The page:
I met my wife, Jaymee, over two years ago over fish and chips at the coast. We were both newly married, and our husbands had just met at UCC, the youngest and newest instructors on campus.
Ten minutes of discussion that culminated in fertility observations and other such personal details, and I knew the foundation was laid for a beautiful new marriage in my life.
The relationships we have with women are not like the ones we have with men.
Women understand other women in ways men never can, and sometimes you just need that supportive ear to be a sounding board for whatever feminine trials are facing you.
One thing I truly believe about marriage is that it is better if the wife has a wife.
Mine sometimes hears the notes that ring false in my voice when other ears don’t, and will ask about them every single time. Why? Because she’s a woman.
And sometimes I let those false notes slip because I wish someone would care and come pick them up like a subtly-dropped handkerchief.
Because men, if we’re honest, are built of different material. Square, solid, straightforward—for the most part, what you see is what you get.
Women are like those puzzle balls whose pieces are obviously part of a whole, but it’s anyone’s guess how they fit together. Because it’s a puzzle ball.
My wife remembers that I’m made of indeterminate shapes, because she is too.
And while my husband is someone I can depend on for the straightforward challenges of life, he sometimes forgets that on occasion I will say something but mean something else.
When I have lots of menial little issues plaguing me and offer them to my husband, he—wonderful problem-solver that he is—starts chewing on them in the back of his mind, working up a solution in an effort to make me happy.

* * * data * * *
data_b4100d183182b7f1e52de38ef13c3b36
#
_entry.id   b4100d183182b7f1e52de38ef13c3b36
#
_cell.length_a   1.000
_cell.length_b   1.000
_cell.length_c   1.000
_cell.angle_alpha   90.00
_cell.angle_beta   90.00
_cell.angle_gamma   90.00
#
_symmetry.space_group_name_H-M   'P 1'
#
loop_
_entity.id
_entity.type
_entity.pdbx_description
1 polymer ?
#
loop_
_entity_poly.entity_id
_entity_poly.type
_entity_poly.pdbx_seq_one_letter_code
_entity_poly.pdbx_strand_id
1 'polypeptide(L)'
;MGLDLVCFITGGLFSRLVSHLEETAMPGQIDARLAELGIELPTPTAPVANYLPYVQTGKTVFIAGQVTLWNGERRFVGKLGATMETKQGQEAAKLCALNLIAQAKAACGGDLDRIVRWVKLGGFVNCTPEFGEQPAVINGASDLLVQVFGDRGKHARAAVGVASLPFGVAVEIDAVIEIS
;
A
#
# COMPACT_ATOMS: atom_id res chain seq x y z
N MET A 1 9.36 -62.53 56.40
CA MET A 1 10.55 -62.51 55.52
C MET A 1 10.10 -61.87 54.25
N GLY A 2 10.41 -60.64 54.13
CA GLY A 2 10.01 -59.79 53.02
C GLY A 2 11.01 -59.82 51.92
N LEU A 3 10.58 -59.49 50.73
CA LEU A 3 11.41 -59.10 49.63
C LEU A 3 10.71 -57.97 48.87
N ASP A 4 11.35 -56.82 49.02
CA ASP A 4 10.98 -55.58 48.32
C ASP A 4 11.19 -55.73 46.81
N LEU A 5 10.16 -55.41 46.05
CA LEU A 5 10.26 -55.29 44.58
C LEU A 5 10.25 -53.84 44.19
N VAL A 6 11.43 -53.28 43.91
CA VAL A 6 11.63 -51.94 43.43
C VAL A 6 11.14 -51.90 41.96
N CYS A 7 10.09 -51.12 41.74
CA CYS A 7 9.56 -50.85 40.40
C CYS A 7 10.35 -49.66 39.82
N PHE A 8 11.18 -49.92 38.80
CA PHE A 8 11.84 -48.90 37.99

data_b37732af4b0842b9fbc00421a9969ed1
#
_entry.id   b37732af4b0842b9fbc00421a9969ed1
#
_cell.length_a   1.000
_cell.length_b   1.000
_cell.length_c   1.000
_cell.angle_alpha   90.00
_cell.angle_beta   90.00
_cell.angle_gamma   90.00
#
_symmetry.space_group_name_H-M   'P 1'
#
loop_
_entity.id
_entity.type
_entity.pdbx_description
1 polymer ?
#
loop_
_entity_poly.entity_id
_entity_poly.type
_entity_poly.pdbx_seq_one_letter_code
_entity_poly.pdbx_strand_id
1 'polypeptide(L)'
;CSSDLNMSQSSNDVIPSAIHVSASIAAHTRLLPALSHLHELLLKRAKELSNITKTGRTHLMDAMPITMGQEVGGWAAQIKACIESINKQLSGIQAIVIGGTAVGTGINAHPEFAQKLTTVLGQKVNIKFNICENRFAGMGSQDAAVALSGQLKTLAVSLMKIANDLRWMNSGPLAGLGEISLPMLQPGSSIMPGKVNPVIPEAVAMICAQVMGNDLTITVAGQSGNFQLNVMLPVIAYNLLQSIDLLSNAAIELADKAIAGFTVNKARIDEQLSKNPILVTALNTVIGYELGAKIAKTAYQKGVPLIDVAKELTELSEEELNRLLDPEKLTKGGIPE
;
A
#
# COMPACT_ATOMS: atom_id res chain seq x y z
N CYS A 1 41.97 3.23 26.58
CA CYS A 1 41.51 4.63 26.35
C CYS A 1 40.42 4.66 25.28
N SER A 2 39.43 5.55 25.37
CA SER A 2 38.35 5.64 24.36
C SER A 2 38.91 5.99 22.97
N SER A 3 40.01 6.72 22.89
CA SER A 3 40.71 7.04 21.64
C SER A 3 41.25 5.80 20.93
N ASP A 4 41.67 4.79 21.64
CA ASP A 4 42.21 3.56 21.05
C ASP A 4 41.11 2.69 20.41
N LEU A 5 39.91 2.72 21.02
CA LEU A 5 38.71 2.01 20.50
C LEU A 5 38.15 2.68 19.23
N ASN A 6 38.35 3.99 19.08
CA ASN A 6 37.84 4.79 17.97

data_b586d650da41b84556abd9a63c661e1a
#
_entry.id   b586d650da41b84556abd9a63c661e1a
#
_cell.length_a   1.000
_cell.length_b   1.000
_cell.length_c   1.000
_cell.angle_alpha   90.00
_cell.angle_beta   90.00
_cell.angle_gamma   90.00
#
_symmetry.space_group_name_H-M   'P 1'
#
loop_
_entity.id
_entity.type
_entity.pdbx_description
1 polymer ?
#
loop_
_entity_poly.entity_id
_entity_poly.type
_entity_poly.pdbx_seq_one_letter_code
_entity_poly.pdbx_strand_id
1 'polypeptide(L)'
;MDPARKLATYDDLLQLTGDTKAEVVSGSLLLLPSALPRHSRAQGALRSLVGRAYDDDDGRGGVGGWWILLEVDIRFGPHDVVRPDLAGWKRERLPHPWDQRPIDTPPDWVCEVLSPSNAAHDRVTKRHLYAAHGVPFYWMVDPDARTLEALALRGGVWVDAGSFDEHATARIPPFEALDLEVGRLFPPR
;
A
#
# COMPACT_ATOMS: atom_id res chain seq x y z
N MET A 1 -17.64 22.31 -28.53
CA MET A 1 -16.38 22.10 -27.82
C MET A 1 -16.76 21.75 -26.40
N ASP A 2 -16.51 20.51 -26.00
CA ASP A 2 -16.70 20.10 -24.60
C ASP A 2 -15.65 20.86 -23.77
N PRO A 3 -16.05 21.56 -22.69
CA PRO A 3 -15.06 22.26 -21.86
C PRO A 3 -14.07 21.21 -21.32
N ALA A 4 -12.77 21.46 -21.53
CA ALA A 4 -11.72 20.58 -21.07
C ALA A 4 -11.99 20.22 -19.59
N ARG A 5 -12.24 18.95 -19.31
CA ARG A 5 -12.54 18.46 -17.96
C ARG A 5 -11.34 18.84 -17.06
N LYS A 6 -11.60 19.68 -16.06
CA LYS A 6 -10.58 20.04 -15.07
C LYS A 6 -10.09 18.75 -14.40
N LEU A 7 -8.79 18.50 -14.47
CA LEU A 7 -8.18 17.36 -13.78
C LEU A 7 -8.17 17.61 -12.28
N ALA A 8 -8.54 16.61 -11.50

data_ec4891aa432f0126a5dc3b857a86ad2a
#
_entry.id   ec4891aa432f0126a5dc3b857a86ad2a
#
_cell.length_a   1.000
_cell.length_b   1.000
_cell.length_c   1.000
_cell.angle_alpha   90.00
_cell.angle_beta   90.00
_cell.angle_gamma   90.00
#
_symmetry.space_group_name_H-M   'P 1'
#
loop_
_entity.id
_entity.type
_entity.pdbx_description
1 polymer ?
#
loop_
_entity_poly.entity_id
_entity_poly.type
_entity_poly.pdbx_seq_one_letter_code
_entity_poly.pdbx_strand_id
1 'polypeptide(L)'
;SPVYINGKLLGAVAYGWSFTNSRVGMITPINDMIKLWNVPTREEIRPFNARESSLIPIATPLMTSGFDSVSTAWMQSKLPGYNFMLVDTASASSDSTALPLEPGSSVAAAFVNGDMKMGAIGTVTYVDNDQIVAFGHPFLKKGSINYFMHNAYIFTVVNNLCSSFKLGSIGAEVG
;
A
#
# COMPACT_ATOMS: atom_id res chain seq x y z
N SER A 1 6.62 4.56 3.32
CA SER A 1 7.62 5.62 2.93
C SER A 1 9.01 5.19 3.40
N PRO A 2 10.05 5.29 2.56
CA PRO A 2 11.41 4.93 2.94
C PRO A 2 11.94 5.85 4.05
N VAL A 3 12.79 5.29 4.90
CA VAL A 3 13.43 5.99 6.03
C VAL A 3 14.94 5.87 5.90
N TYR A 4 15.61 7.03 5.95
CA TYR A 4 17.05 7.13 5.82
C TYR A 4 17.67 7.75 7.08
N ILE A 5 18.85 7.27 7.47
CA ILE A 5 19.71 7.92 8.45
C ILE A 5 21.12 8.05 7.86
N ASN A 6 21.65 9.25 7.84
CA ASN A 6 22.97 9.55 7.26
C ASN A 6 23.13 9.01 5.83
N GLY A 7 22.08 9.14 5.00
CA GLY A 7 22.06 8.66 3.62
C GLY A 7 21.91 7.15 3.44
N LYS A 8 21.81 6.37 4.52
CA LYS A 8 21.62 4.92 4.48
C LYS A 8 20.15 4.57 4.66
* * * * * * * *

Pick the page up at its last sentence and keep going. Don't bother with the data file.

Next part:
It’s a wonderful quality about men, but for the little things, that just isn’t what I need.
I need a wife to hear me and then move on—maybe because I need to hear me and move on. After unloading all my little issues on her, she feels like she’s been helpful even though they’re already forgotten, and I feel heard and validated.
That way I can go back to my real job refreshed.
I can count on Jaymee to take my side on yesterday’s battle with the checkout clerk, or to understand my latent road rage when people never seem to realize the speed limit on Stewart Parkway is 40 rather than 30.
And while there are moments when I want someone to fix those problems, she doesn’t. She just hears them. She gets it; she cares like I care, even if only for a moment.
She smoothes the rough edges when I’m out of patience to compromise at home; she hears the doubt, frustration, and insecurity in those rare moments when it’s too much for the man on the home front to handle.
She has the tools of feminine understanding easily at hand, and can let go of my troubles as soon as she’s heard them while still making me feel supported.
I’m not sure if the lesson here is that men can only take so much, so we should all find wives to manage the emotional challenges, or that I have so much on my mind that I need not one but two spouses to manage my plethora of internal issues.
I respect the man who has chosen to spend his life with me, and because he has already taken up the responsibilities of my physical, spiritual, and emotional wellbeing, I can honor that sacrifice by letting the less important frustrations—those subtly-dropped handkerchiefs, if you will—fall into the very understanding and capable female hands of my indispensable wife.
I need a wife to hear me and then move on—maybe because I need to hear me and move on.